SEA Currents: SEASCape
First matter of business: tour the SEA ship, the Corwith Cramer. There was so much to look at. The laboratory (where students and crew studied microscopic plankton and water chemistry), the focs’l (the front of the ship), the main salon (eating, studying, and sleeping room), the galley (kitchen), the aft cabin (the captain’s quarters,) and the quarter deck (helm). We ran into multiple crew members who greeted us and taught us a bit about the ship, such as learning about the navigation technology and traditional charts which are still used today. It was extremely interesting, and took up a good two hours of the town visit.
There was a lot of excitement after visiting the vessel. After parting ways, our little group of five (Elizabeth, Kristin, Ivy, Suzu, and I) wandered the streets of the tiny town. Chatting and joking around, we passed a giant lobster statue for some photos and the full tourist appeal.
Unfortunately most of the shops and attractions, such as the aquarium for example, were closed for Sunday. But that didn’t stop our little troop from enjoying ourselves! After eating lunch outside, we continued exploring among the docks, cafes, and tourist shops (Sadly I couldn’t actually find a deck of cards) until we decided to sit for a little. And the ice cream shops and coffee places remained open! So eating our treats and later, sitting in the little coffee shop across the street and playing cards pretty much ends the trip.
Once we came back from our day of exploring with the wild group of friends most of us walked to Racing Beach, well the rest (Suzu, Lia, Ivy, and Elizabeth) stayed on campus to play games. The directions of the ten minute walk was stuck in my head from visiting so often; once I got there I understood why. The green water felt nice on our feet, the satisfying carbon monoxide filled pneumocystis popping between my fingers, and the slippery rocks of the high tide was unexpected. We swam our way against the longshore current, as Hazel went snorkeling to find critters.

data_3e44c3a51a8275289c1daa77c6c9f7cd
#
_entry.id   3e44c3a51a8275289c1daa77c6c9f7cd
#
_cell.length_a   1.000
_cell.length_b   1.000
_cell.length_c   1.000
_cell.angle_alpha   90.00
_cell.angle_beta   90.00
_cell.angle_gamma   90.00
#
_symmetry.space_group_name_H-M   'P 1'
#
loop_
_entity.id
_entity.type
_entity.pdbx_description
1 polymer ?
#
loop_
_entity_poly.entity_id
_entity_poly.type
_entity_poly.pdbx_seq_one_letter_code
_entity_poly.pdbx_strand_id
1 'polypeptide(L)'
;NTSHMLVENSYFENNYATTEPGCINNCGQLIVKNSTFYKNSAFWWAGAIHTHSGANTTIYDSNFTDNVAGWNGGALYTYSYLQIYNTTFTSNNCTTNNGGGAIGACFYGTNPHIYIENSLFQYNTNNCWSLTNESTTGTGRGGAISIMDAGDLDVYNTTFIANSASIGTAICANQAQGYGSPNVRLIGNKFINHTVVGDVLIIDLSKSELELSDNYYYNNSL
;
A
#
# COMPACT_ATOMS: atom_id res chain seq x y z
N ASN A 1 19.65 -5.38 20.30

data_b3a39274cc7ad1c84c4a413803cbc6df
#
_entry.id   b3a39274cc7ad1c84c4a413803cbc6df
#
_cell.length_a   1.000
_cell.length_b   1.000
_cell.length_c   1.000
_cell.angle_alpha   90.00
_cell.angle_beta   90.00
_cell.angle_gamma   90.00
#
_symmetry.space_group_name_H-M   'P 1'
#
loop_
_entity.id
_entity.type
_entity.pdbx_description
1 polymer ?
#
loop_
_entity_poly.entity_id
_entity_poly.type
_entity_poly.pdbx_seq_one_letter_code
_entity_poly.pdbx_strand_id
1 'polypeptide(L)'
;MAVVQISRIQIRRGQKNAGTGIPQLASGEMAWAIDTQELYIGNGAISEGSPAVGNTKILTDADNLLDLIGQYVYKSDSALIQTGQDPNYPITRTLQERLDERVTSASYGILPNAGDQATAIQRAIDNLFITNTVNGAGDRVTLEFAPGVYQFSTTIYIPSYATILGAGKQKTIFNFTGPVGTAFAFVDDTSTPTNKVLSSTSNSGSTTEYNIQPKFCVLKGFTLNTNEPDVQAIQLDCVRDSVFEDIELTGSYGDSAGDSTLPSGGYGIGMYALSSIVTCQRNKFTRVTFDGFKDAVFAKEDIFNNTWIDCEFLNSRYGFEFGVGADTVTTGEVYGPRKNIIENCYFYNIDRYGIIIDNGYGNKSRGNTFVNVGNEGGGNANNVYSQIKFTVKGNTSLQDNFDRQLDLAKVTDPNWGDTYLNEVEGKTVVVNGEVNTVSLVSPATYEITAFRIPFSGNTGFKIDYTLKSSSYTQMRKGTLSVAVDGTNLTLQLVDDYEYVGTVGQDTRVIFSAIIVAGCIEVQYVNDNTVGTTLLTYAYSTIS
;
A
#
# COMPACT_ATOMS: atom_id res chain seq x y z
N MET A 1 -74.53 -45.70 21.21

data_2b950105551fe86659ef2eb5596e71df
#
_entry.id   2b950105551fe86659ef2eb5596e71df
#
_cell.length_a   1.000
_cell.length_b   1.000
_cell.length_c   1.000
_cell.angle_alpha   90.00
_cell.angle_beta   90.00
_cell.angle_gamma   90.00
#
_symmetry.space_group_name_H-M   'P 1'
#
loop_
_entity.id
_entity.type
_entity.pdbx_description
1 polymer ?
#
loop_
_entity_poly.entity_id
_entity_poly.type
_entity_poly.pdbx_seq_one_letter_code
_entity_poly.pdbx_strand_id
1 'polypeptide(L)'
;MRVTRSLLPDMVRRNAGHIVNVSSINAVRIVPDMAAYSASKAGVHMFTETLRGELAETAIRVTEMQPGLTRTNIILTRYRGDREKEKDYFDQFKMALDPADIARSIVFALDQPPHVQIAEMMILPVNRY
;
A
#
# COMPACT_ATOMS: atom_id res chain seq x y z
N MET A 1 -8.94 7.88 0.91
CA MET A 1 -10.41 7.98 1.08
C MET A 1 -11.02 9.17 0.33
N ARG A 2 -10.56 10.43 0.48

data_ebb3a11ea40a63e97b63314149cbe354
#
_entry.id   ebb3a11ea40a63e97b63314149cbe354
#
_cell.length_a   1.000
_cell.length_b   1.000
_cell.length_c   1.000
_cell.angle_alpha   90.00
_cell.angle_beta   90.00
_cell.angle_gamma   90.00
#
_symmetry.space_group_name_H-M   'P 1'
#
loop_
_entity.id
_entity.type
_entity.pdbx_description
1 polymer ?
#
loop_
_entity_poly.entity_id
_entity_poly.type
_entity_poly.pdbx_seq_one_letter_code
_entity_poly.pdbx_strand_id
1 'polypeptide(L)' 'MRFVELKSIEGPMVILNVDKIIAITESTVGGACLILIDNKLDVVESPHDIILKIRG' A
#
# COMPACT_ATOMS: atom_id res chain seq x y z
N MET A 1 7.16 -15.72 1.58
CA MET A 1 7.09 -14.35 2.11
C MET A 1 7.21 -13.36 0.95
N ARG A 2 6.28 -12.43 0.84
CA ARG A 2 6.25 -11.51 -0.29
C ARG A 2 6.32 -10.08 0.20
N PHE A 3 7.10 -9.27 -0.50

After dinner we all gathered outside to meet of RAs for exploratory. Tonight’s activity was a scavenger hunt of clues that will eventually have us running around trying to find Jamie. She asked us “what would you do for a klondike bar”, as my group proceeded to tie ropes together and have a giant jump roping crew. Long story short we got last place, which I am very proud of! Plus ice cream. But what we did find was old sextant that measures a star, sun, or the moon with the horizon line. With a little bit of math added you can find the coordinates of your location. The sextant is very confusing and honestly I still don’t know how it works.
Tonight we have study hall, then watching incredible, and ending with a cozy night’s sleep.
- Lia Nachtigal (Brookline High School) and Kristin Zunino (Avon Grove Charter School)